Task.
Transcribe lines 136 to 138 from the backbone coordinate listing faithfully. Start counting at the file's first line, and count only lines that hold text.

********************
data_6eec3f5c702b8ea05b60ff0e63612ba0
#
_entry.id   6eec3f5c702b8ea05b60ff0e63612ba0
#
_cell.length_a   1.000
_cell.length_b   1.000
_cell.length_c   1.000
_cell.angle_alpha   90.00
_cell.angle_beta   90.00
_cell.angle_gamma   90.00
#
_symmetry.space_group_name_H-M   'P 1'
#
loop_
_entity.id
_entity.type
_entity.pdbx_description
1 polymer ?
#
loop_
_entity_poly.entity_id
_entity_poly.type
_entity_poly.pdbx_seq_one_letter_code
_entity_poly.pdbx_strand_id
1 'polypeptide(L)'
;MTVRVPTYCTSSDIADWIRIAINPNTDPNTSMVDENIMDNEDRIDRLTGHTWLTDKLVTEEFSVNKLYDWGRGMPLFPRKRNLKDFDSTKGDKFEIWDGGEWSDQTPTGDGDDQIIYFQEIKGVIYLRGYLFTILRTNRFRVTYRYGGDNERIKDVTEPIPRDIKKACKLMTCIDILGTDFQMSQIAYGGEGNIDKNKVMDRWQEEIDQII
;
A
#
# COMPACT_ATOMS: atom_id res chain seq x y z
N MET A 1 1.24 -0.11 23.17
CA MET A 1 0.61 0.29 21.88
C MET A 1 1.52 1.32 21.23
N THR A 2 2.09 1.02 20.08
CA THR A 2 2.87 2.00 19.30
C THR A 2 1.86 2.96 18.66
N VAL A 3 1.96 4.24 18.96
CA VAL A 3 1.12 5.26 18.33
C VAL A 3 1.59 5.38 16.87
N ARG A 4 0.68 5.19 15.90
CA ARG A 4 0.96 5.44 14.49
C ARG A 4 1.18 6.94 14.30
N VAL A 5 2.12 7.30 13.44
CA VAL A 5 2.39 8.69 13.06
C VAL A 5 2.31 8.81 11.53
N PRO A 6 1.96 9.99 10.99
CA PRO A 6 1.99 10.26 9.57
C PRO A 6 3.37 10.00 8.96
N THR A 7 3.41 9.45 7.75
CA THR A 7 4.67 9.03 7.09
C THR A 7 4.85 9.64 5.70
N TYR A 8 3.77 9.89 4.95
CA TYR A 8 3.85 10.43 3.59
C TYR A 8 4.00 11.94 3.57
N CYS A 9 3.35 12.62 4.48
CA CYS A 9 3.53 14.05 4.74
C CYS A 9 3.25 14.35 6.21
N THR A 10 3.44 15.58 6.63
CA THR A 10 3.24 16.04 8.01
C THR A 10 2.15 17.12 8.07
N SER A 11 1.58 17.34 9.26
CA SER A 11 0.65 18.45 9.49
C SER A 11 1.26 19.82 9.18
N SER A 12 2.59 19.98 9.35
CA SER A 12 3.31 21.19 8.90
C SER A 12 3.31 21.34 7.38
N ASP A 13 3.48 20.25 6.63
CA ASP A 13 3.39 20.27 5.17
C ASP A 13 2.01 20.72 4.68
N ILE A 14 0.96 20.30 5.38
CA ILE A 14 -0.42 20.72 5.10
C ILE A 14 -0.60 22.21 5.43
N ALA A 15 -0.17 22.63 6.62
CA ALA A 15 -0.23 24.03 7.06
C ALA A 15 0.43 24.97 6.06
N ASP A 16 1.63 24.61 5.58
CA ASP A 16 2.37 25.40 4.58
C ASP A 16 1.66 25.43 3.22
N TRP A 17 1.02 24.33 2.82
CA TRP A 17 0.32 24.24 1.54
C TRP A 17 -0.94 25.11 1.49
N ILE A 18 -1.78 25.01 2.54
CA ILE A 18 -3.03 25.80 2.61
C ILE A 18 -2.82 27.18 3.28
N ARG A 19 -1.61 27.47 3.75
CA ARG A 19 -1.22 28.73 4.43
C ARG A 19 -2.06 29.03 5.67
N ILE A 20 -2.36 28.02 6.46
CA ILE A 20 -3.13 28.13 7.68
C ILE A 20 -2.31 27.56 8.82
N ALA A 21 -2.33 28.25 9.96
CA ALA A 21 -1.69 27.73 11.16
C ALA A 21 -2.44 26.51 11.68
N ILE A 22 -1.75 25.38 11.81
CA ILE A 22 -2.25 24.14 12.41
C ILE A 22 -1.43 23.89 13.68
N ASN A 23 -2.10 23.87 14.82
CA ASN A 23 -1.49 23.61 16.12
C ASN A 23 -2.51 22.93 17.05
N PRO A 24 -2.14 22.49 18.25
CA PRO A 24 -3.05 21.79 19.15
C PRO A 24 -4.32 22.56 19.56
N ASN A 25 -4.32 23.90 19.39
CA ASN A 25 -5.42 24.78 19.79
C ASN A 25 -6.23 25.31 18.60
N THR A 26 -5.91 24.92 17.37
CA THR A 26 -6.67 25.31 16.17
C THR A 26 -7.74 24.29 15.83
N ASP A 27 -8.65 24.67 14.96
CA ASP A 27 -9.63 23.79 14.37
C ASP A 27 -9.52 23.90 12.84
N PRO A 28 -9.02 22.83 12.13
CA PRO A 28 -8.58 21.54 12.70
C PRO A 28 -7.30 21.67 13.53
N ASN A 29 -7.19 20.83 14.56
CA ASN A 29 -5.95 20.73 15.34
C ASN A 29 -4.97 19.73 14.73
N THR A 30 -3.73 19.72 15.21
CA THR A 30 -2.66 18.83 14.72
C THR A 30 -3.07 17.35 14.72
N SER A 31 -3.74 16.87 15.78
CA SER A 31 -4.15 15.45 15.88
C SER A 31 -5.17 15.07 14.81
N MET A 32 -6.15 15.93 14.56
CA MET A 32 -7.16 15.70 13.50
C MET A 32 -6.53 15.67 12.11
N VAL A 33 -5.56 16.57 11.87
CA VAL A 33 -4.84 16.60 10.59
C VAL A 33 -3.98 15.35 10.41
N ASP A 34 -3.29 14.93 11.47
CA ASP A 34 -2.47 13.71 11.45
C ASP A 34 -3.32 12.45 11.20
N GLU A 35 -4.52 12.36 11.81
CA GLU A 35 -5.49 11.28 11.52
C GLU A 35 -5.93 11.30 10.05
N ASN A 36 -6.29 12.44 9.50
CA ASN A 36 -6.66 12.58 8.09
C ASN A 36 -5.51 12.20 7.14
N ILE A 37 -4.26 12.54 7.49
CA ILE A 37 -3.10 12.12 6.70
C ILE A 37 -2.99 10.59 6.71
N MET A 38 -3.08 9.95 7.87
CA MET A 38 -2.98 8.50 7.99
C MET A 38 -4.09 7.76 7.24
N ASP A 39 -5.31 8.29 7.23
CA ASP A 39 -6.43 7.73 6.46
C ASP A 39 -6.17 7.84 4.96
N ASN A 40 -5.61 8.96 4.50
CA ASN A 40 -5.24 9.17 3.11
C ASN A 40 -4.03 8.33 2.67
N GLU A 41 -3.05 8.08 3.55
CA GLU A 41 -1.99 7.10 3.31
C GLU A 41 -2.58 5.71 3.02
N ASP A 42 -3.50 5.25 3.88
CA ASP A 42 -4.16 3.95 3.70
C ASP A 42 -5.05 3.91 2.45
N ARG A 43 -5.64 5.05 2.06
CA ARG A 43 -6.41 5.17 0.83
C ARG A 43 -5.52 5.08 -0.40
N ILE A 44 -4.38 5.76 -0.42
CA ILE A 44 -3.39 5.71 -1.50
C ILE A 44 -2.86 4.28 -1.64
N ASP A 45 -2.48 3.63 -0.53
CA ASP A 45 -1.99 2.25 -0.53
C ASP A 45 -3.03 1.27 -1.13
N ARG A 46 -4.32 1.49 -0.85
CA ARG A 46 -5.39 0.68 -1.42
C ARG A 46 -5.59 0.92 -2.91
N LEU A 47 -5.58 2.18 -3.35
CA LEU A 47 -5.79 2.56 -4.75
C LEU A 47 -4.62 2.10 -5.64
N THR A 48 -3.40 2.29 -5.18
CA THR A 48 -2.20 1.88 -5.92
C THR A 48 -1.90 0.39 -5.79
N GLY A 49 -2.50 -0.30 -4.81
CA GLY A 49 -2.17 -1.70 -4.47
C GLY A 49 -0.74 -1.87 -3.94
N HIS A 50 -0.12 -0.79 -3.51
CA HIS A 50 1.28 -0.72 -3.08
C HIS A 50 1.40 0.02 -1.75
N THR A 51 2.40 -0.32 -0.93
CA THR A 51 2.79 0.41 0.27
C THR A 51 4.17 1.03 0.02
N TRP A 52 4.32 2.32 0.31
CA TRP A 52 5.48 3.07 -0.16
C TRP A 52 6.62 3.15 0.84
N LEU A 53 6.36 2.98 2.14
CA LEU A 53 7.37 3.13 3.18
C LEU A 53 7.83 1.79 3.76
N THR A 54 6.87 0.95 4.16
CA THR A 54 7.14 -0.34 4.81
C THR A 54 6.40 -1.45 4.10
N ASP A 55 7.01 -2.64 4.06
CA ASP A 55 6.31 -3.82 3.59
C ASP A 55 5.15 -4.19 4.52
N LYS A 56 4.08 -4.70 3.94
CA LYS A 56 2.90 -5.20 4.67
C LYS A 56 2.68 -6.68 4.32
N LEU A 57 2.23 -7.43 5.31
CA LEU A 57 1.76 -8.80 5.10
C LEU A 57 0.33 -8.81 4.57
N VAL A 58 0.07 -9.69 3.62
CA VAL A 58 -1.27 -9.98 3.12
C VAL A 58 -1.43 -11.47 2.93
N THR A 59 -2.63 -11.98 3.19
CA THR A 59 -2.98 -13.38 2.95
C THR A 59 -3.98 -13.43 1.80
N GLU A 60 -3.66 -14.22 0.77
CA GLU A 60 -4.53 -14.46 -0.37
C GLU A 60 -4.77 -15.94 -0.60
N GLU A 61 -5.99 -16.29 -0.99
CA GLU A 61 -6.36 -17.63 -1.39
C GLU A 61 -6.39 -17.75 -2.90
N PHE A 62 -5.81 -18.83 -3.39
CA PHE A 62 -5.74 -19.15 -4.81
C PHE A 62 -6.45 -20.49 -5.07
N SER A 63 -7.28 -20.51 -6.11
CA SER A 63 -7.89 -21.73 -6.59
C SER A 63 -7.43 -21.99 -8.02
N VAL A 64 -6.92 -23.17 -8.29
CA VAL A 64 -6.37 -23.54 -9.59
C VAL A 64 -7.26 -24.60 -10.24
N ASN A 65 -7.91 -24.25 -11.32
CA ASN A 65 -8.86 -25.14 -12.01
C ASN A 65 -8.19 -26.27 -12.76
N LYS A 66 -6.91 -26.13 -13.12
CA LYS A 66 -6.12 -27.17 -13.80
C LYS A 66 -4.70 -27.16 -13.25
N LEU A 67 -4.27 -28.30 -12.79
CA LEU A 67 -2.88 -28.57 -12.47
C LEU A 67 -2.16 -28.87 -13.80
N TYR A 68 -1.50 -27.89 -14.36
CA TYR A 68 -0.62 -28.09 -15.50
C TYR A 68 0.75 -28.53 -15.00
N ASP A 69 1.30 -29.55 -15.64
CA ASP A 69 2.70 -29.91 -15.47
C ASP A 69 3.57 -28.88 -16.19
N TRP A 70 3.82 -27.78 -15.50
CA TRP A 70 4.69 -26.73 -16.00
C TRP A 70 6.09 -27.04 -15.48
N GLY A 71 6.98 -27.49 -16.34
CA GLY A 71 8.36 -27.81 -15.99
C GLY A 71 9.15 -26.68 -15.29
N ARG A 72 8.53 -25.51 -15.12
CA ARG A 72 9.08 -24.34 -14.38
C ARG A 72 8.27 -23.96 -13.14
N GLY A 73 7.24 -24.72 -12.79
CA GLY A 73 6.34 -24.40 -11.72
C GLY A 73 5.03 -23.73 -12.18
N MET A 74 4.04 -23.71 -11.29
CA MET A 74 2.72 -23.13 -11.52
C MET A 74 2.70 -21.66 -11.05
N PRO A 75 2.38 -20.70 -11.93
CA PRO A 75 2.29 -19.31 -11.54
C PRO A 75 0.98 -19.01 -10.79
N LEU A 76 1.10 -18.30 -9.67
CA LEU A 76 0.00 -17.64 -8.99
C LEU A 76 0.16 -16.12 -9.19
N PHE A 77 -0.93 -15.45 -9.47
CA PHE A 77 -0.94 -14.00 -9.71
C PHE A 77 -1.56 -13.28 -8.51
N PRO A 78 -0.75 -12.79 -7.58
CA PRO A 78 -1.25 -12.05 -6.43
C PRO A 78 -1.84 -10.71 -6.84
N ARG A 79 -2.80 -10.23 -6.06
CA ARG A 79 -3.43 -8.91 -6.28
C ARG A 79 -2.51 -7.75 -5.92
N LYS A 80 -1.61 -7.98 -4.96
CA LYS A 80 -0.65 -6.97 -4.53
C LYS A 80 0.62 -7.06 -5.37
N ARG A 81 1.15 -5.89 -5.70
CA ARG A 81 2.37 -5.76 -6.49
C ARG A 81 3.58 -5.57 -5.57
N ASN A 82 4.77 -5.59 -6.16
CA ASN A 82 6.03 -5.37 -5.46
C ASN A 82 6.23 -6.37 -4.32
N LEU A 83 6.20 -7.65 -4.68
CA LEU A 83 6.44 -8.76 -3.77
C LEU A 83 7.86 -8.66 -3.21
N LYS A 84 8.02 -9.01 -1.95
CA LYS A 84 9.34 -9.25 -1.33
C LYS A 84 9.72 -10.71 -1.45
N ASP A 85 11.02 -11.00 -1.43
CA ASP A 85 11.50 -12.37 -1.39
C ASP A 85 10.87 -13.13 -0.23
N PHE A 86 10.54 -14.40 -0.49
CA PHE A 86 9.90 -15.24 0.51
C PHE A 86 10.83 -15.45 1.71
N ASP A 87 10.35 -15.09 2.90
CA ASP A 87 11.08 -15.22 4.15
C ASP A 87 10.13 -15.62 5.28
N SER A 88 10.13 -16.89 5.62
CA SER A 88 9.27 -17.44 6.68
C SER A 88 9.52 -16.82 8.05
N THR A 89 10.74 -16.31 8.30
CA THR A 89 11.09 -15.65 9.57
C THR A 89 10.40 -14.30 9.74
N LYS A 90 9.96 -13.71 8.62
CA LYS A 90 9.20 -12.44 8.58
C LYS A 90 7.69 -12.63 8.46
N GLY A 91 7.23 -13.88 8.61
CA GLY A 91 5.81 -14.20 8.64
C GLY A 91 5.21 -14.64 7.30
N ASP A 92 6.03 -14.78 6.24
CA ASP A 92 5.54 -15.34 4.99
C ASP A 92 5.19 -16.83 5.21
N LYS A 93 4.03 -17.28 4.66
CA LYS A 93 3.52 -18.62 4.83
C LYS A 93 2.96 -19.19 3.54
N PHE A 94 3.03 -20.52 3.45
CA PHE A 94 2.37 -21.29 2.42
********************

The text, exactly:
N ASN A 36 -6.29 12.44 9.50
CA ASN A 36 -6.66 12.58 8.09
C ASN A 36 -5.51 12.20 7.14